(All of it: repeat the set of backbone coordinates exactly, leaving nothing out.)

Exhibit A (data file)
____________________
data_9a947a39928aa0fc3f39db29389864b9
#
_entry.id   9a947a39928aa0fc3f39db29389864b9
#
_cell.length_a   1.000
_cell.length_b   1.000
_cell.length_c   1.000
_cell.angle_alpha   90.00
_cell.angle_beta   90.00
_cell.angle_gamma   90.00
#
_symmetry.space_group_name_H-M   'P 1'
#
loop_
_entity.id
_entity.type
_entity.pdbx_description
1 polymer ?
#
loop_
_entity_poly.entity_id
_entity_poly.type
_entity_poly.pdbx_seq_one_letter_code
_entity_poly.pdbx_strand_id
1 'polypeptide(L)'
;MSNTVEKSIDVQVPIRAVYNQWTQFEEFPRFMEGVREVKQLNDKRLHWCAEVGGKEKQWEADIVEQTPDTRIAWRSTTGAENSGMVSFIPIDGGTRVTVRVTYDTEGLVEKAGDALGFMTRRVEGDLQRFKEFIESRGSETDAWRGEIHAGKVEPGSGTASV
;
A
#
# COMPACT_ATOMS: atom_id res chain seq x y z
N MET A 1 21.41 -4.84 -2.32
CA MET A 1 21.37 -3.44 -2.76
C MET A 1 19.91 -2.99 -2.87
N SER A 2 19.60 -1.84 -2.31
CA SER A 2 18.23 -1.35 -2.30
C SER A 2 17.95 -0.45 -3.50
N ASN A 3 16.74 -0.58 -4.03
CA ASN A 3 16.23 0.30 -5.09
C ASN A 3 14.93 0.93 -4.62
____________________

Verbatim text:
data_9a947a39928aa0fc3f39db29389864b9
#
_entry.id   9a947a39928aa0fc3f39db29389864b9
#
_cell.length_a   1.000
_cell.length_b   1.000
_cell.length_c   1.000
_cell.angle_alpha   90.00
_cell.angle_beta   90.00
_cell.angle_gamma   90.00
#
_symmetry.space_group_name_H-M   'P 1'
#
loop_
_entity.id
_entity.type
_entity.pdbx_description
1 polymer ?
#
loop_
_entity_poly.entity_id
_entity_poly.type
_entity_poly.pdbx_seq_one_letter_code
_entity_poly.pdbx_strand_id
1 'polypeptide(L)'
;MSNTVEKSIDVQVPIRAVYNQWTQFEEFPRFMEGVREVKQLNDKRLHWCAEVGGKEKQWEADIVEQTPDTRIAWRSTTGAENSGMVSFIPIDGGTRVTVRVTYDTEGLVEKAGDALGFMTRRVEGDLQRFKEFIESRGSETDAWRGEIHAGKVEPGSGTASV
;
A
#
# COMPACT_ATOMS: atom_id res chain seq x y z
N MET A 1 21.41 -4.84 -2.32
CA MET A 1 21.37 -3.44 -2.76
C MET A 1 19.91 -2.99 -2.87
N SER A 2 19.60 -1.84 -2.31
CA SER A 2 18.23 -1.35 -2.30
C SER A 2 17.95 -0.45 -3.50
N ASN A 3 16.74 -0.58 -4.03
CA ASN A 3 16.23 0.30 -5.09
C ASN A 3 14.93 0.93 -4.62